When the National Football League turned 20, they had no Super Bowl, only 15 teams, and had a ban on African-American players. When Major League baseball turned 20, the organization had yet to bridge the gap between the NL and AL, had very little national media attention, and the television had yet to be invented to broadcast the sport across a grand platform. Baseball wasn’t America’s pastime yet, and the MLB was set to go through a dead-ball era in the following years, where scores were low and audience attention was even lower. When the National Basketball Association turned 20, it had seen the all time point record being set for years to come by Wilt Chamberlain, though the NBA had yet to televise their games, leading to no known footage of the record setting game. The association only had 9 teams and were facing stiff competition to be the number one basketball association in America, being challenged by the ABA.
The UFC has just turned 20. So what has the UFC done that these major sports leagues hadn’t managed to do in their early years? It took the UFC only a couple of years to make national headlines, though these were for all the wrong reasons. Human-cock fighting, as it was called, the UFC was given the red tape by most states just years into its existence. Advance 13 years later, and the MMA organization is holding events on live cable TV, has its own reality show, and is beginning to have its fighters shown in mainstream media as athletes, instead of animals. It took the NFL 14 years to get rid of a ban on African-American players, the NBA roughly 15 years to stand alone as number one against the ABA, and the MLB 19 years to get out of there “dead-ball” era. How then did the UFC go from being on life support to being a multibillion dollar organization in just over a single decade?
By now, you know the story of how the UFC was saved by Dana White and the Fertitta brothers, losing millions of dollars on the organization after purchasing it from SEG for two million dollars, just to turn it into the UFC into the fastest rising sports organization in the world. You’ve heard how The Ultimate Fighter brought attention to the sport with Forrest Griffin and Stephan Bonnar giving the final shock to the UFC, waking it off its death bed, and sky rocketing it into a global franchise. Years later the UFC would sign a deal with FOX, putting the final stake in the ground to show doubters that the UFC and MMA were here to stay.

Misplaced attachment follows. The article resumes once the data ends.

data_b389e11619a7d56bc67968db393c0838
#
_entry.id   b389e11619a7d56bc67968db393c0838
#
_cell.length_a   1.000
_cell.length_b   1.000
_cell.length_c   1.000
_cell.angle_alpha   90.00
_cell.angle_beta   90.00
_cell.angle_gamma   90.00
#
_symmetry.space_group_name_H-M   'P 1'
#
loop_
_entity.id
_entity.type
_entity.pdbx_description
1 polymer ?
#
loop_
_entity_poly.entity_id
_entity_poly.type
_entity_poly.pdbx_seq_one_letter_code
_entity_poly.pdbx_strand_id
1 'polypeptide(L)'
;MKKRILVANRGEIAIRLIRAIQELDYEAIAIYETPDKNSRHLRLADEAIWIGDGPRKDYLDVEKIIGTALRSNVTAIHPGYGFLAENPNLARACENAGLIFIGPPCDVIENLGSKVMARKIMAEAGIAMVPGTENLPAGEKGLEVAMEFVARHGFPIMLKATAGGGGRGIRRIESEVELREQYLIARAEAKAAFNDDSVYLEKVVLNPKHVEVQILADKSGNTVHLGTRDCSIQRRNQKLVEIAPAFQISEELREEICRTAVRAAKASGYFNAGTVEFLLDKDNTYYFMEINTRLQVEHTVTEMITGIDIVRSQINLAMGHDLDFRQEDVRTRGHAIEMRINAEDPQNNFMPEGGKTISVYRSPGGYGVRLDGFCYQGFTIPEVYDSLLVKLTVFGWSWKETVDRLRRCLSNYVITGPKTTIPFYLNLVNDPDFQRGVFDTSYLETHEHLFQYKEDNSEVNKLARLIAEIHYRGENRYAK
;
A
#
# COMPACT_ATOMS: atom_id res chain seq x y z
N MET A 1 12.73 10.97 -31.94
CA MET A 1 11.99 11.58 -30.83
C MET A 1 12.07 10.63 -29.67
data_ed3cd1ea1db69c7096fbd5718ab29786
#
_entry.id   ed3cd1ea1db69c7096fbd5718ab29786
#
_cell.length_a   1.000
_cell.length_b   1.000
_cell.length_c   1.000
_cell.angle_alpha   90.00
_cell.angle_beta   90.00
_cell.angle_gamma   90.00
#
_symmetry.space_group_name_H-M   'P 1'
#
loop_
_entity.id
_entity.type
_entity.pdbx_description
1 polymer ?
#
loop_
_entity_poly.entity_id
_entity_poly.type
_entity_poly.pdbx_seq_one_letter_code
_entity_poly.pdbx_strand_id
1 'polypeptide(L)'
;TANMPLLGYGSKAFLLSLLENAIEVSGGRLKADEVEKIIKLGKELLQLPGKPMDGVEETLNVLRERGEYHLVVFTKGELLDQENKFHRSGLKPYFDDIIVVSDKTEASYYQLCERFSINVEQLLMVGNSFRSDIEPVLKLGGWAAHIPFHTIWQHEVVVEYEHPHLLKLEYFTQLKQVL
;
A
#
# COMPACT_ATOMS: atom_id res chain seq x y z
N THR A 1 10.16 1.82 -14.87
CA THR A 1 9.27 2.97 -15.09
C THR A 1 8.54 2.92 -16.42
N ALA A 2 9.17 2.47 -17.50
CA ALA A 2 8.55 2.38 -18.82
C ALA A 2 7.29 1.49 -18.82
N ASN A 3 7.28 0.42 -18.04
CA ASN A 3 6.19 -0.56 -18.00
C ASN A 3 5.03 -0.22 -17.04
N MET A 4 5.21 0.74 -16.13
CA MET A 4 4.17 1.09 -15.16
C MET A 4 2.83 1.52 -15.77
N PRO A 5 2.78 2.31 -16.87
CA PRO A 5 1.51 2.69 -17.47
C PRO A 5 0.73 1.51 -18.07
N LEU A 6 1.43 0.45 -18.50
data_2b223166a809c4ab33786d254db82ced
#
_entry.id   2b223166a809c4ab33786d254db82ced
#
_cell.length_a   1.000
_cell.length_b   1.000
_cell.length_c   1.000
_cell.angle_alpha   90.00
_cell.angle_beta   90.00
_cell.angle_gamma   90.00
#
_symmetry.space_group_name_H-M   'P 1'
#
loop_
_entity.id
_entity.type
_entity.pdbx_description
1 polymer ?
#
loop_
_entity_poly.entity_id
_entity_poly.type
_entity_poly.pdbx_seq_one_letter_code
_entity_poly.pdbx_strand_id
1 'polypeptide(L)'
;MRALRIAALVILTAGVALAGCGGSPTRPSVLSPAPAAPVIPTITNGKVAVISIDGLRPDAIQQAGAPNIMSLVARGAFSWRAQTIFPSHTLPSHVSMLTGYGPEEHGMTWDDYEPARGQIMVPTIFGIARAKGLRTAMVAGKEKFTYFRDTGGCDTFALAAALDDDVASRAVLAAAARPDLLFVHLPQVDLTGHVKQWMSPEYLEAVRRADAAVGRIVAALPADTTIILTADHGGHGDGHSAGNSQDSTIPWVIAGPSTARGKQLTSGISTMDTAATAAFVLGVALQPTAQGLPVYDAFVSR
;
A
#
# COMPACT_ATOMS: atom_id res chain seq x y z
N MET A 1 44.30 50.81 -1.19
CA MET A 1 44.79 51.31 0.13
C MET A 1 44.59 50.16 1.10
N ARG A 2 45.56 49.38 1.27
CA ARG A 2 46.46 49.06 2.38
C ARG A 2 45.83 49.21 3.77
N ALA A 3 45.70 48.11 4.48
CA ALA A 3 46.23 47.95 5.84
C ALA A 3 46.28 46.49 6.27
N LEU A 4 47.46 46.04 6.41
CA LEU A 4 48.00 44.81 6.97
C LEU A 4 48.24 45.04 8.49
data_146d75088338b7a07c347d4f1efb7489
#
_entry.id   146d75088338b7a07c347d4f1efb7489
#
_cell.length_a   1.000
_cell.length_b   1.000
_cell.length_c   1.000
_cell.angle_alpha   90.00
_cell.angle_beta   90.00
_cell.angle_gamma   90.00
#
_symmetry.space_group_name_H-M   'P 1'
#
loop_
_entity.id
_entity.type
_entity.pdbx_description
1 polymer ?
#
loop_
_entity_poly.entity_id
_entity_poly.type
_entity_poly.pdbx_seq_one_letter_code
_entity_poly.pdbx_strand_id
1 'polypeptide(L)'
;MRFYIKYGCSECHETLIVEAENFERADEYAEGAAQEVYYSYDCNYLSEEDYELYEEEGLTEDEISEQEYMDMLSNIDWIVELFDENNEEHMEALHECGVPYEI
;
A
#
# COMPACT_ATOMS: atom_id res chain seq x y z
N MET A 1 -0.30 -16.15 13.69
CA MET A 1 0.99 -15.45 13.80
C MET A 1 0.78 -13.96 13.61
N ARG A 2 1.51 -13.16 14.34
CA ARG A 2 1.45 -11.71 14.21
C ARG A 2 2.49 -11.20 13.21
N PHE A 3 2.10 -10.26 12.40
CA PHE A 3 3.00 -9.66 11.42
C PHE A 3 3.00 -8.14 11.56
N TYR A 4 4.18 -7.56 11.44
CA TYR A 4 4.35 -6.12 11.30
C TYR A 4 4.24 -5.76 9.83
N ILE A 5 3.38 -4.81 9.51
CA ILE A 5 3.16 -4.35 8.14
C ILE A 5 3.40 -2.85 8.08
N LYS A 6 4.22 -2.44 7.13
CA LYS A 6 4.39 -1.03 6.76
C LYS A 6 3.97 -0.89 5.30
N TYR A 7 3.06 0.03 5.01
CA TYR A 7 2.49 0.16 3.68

The things that the UFC did to advance the sport is one of the main reasons for its quickly growing popularity, but we must not forget that the UFC did what no other sports organization could do in its first year of activity. The UFC put on its first show, the first MMA event, but before the first bell sounded, already had thousands of fans of the sport. Before the first punch was thrown, the UFC had already figured out a sport that everyone who has ever been attracted to a fight, whether in a hockey game, a bar, a boxing match or on the street. Fighting draws an audience like nothing else, and that is the biggest reason for the UFC’s success.
So much credit is given to Dana and the Fertittas, but remember that a huge part of the success of the UFC is the sport itself. People love a good fight. Whether you are old, young, male, female, strong, weak, black, white, Hispanic, no matter what type of person you are, the allure of a good fight excites us all. The UFC has turned this allure into a respectable sport with rules, but the fight is still a fight. The UFC has reached its level of popularity, and it only took 20 years, because of the sport. What separated the UFC from every other MMA organization was a business strategy, but once MMA was introduced to the masses as a sport, it wasn’t going away. The sport of MMA in modern times has turned 20, and we should celebrate everything about the sport, with less focus on the organization that created it and popularized it. 20 years ago, Royce Gracie created the greatest, most pure form of sport, and we as fans of the sport should be excited for the infinite growth potential that the sport contains. Happy 20th MMA!